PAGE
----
CW: How did The Killer project come about?
Matz: At first, I intended to write The Killer as a novel. But then I got to thinking that it would make a cool comic book, especially because it would be very efficient to deal with the silent character, who is acting while thinking about things that are disconnected with his actions. What he’s doing is interesting and entertaining, what he’s thinking is potentially disturbing. So I stopped writing the novel and went hunting for an artist. That’s when I met [Luc] Jacamon, who had not yet done anything in the comic book area but was quite motivated. What I liked about him is that his style is quite unique and sophisticated, yet accessible to a mainstream audience. So we embarked on the journey, which has not ended yet.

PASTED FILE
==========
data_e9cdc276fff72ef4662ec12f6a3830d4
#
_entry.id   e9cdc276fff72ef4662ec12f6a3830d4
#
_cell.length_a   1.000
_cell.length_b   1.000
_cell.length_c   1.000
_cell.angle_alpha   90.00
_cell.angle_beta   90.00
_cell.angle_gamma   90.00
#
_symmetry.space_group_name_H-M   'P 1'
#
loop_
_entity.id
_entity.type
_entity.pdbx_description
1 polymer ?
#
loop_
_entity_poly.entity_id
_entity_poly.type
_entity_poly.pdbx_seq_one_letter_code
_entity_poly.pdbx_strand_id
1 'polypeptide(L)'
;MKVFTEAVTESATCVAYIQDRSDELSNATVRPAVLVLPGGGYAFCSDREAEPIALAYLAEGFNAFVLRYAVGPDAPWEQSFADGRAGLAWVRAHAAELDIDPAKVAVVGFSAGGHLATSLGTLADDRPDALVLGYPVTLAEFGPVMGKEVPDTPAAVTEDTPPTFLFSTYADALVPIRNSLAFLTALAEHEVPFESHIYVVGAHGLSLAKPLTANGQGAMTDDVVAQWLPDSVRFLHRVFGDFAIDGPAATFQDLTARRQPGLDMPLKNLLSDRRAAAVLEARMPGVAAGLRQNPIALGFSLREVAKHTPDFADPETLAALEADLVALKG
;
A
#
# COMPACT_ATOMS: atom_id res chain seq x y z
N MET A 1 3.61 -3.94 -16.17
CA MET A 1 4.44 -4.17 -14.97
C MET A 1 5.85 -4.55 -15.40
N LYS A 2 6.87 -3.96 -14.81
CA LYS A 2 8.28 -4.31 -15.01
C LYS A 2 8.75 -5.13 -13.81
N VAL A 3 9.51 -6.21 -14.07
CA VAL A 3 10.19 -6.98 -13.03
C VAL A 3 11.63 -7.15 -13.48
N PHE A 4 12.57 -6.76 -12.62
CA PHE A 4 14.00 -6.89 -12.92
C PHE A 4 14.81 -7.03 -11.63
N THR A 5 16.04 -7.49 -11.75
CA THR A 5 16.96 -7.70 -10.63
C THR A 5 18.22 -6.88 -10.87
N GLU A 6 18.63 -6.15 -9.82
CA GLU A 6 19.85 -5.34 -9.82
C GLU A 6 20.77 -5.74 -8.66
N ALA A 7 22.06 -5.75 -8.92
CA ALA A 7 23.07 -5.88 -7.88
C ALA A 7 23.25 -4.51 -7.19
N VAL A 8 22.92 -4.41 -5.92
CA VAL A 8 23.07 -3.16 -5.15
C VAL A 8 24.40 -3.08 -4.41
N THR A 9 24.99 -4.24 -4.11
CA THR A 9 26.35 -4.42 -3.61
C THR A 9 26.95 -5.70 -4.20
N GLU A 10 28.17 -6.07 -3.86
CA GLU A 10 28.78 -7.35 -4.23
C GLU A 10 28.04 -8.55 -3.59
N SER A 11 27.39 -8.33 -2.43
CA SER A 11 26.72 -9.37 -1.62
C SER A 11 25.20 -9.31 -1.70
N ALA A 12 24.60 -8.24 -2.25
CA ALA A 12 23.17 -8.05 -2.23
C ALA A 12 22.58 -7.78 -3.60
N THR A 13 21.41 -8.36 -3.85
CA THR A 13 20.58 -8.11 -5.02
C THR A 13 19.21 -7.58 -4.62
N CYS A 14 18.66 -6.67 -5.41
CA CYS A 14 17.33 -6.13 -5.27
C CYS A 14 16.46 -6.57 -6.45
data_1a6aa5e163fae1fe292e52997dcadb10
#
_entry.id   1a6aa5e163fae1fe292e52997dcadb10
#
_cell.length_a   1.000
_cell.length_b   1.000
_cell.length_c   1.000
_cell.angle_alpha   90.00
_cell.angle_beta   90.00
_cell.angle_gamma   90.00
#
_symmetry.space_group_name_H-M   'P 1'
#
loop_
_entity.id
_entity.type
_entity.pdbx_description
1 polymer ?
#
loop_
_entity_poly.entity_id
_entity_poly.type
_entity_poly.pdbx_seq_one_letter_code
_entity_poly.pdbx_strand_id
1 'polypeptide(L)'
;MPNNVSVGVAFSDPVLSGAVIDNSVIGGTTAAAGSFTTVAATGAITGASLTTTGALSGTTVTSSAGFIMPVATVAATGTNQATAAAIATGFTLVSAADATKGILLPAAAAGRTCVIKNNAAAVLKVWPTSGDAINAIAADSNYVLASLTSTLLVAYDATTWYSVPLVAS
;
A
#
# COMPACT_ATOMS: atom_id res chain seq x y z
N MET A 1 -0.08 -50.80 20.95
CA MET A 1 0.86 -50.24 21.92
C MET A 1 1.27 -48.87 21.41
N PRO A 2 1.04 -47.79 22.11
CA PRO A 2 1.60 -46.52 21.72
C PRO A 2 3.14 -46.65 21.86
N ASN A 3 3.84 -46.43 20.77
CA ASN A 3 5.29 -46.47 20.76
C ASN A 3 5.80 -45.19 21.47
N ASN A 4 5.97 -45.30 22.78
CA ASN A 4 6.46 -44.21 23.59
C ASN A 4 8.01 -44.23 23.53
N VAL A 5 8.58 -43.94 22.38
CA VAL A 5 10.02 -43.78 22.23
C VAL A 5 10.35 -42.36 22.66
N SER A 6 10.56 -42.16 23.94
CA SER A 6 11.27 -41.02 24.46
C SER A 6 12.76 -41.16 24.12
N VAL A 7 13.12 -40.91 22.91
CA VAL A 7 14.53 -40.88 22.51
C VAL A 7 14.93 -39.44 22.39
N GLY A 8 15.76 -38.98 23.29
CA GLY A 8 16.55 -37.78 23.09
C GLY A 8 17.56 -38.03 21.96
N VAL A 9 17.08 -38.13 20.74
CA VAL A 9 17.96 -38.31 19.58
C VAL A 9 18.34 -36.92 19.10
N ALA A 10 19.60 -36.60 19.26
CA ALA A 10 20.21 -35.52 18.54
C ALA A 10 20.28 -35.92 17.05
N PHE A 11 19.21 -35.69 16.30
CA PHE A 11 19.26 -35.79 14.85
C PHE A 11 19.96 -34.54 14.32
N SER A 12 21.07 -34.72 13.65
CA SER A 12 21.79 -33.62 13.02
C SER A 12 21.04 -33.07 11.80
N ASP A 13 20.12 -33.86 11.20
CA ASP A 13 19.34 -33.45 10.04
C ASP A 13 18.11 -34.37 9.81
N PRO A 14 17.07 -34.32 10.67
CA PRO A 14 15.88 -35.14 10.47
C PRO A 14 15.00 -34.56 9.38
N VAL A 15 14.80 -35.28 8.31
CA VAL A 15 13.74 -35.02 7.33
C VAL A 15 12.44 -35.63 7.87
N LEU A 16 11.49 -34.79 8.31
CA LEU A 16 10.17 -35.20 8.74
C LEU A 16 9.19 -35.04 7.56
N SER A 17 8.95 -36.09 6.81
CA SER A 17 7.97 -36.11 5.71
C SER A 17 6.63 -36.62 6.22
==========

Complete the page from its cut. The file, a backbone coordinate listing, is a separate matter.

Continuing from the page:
Matz: There wasn’t one main inspiration for him. In a broad sense, I would say that reading history books was the main inspiration. When you read about the wars, the death camps, the massacres, you can’t help but wonder what these people were thinking. Where is the human conscience that people like to talk about so much, and which we so rarely see? Also, when you see hitmen in books and films, most of the time they are empty shells; they just carry out the hits. But I was wondering, these guys have to be thinking something, they have to have a life, a family maybe. They have to be thinking about stuff, they have to be reasoning their lives somehow. Film-wise, I think a movie like “Le Samouraï,” by Jean-Pierre Melville with Alain Delon (it’s out in the USA on DVD, I’ve seen it, and it’s worth it) was influential, Sergio Leone’s movies, too, Jim Thompson’s novels, because he’s a genius at dealing with desperation and disturbingly perverse characters.